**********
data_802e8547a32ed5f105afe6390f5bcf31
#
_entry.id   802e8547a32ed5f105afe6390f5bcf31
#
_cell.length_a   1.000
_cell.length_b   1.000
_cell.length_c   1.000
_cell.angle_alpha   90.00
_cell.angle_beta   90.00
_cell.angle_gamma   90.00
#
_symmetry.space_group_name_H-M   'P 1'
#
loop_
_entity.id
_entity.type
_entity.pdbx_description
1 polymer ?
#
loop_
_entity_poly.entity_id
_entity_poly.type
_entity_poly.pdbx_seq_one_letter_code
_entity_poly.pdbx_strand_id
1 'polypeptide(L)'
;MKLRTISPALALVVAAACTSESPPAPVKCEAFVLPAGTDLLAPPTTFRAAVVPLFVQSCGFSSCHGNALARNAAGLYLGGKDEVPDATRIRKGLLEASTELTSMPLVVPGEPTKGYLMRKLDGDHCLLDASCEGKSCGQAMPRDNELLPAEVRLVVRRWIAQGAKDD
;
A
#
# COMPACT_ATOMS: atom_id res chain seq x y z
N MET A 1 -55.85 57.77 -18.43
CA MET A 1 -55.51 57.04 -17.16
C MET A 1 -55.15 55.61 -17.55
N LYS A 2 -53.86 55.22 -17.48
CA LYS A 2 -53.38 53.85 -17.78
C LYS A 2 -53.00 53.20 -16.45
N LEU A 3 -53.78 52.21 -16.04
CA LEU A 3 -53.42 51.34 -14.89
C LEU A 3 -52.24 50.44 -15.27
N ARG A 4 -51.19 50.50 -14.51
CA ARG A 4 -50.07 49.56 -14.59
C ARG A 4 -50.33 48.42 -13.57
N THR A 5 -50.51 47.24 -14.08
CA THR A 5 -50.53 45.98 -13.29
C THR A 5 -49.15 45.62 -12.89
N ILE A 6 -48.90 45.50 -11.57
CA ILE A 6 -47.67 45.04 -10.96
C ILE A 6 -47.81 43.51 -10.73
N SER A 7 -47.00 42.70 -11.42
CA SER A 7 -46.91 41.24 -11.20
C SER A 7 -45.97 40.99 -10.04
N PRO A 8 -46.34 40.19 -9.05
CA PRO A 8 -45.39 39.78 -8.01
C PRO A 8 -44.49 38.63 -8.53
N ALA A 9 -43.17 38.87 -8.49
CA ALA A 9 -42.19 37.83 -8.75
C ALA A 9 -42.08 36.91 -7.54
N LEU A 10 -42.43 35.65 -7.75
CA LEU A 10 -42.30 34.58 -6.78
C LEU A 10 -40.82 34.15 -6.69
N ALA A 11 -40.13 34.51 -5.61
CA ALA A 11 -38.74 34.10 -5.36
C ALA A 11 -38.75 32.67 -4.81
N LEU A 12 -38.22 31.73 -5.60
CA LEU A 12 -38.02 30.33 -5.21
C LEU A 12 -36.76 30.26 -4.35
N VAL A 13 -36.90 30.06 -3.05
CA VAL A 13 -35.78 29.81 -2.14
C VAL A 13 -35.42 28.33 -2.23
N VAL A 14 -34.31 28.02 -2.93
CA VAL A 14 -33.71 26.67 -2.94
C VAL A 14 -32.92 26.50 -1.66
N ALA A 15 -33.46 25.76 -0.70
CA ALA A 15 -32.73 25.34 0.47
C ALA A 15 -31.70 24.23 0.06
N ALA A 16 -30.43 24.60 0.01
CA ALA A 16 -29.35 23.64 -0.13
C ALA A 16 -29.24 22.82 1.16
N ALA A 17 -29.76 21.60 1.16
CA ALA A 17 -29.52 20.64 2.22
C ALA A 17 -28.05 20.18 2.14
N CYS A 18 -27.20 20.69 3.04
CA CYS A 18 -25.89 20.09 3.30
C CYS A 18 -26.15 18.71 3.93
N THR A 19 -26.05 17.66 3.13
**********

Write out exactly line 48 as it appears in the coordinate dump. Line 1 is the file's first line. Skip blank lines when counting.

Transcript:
C ILE A 6 -47.81 43.51 -10.73